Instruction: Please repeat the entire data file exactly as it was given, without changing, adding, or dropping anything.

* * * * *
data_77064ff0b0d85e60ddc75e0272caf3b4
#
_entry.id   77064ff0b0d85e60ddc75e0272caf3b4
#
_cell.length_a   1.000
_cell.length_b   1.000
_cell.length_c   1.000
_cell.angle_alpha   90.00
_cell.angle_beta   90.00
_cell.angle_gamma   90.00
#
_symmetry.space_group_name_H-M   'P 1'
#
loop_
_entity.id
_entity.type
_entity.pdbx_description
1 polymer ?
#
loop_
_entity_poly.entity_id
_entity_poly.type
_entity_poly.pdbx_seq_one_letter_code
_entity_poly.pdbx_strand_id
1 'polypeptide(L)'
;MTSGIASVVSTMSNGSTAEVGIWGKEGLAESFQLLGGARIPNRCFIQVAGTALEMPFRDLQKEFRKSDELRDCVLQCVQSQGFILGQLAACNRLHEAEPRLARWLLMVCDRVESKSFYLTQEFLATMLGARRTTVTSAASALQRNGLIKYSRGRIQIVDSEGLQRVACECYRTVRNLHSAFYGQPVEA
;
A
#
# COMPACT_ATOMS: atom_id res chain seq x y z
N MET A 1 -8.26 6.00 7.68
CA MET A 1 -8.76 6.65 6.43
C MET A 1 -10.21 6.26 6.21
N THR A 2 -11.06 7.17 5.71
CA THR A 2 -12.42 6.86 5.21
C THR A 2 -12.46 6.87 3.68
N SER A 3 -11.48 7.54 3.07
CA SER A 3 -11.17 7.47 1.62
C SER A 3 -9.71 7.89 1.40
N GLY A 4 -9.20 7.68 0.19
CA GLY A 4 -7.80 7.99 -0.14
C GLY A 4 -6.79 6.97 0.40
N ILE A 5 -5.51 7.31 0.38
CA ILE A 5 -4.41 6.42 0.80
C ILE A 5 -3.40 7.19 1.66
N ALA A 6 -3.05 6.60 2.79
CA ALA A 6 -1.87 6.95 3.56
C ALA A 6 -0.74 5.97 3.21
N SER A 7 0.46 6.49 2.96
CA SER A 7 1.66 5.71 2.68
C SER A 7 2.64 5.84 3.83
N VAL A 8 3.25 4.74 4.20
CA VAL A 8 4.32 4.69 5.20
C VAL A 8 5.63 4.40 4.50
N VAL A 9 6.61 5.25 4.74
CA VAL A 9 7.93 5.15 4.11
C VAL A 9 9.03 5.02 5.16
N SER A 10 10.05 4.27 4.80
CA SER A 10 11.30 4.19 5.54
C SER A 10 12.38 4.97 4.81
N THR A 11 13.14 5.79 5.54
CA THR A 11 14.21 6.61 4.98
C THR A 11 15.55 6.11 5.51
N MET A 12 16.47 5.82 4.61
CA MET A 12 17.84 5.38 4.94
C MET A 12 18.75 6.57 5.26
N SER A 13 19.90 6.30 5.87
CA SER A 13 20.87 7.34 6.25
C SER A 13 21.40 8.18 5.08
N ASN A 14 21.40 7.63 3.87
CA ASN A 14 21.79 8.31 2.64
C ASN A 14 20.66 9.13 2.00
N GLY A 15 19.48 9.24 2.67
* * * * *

data_77064ff0b0d85e60ddc75e0272caf3b4
#
_entry.id   77064ff0b0d85e60ddc75e0272caf3b4
#
_cell.length_a   1.000
_cell.length_b   1.000
_cell.length_c   1.000
_cell.angle_alpha   90.00
_cell.angle_beta   90.00
_cell.angle_gamma   90.00
#
_symmetry.space_group_name_H-M   'P 1'
#
loop_
_entity.id
_entity.type
_entity.pdbx_description
1 polymer ?
#
loop_
_entity_poly.entity_id
_entity_poly.type
_entity_poly.pdbx_seq_one_letter_code
_entity_poly.pdbx_strand_id
1 'polypeptide(L)'
;MTSGIASVVSTMSNGSTAEVGIWGKEGLAESFQLLGGARIPNRCFIQVAGTALEMPFRDLQKEFRKSDELRDCVLQCVQSQGFILGQLAACNRLHEAEPRLARWLLMVCDRVESKSFYLTQEFLATMLGARRTTVTSAASALQRNGLIKYSRGRIQIVDSEGLQRVACECYRTVRNLHSAFYGQPVEA
;
A
#
# COMPACT_ATOMS: atom_id res chain seq x y z
N MET A 1 -8.26 6.00 7.68
CA MET A 1 -8.76 6.65 6.43
C MET A 1 -10.21 6.26 6.21
N THR A 2 -11.06 7.17 5.71
CA THR A 2 -12.42 6.86 5.21
C THR A 2 -12.46 6.87 3.68
N SER A 3 -11.48 7.54 3.07
CA SER A 3 -11.17 7.47 1.62
C SER A 3 -9.71 7.89 1.40
N GLY A 4 -9.20 7.68 0.19
CA GLY A 4 -7.80 7.99 -0.14
C GLY A 4 -6.79 6.97 0.40
N ILE A 5 -5.51 7.31 0.38
CA ILE A 5 -4.41 6.42 0.80
C ILE A 5 -3.40 7.19 1.66
N ALA A 6 -3.05 6.60 2.79
CA ALA A 6 -1.87 6.95 3.56
C ALA A 6 -0.74 5.97 3.21
N SER A 7 0.46 6.49 2.96
CA SER A 7 1.66 5.71 2.68
C SER A 7 2.64 5.84 3.83
N VAL A 8 3.25 4.74 4.20
CA VAL A 8 4.32 4.69 5.20
C VAL A 8 5.63 4.40 4.50
N VAL A 9 6.61 5.25 4.74
CA VAL A 9 7.93 5.15 4.11
C VAL A 9 9.03 5.02 5.16
N SER A 10 10.05 4.27 4.80
CA SER A 10 11.30 4.19 5.54
C SER A 10 12.38 4.97 4.81
N THR A 11 13.14 5.79 5.54
CA THR A 11 14.21 6.61 4.98
C THR A 11 15.55 6.11 5.51
N MET A 12 16.47 5.82 4.61
CA MET A 12 17.84 5.38 4.94
C MET A 12 18.75 6.57 5.26
N SER A 13 19.90 6.30 5.87
CA SER A 13 20.87 7.34 6.25
C SER A 13 21.40 8.18 5.08
N ASN A 14 21.40 7.63 3.87
CA ASN A 14 21.79 8.31 2.64
C ASN A 14 20.66 9.13 2.00
N GLY A 15 19.48 9.24 2.67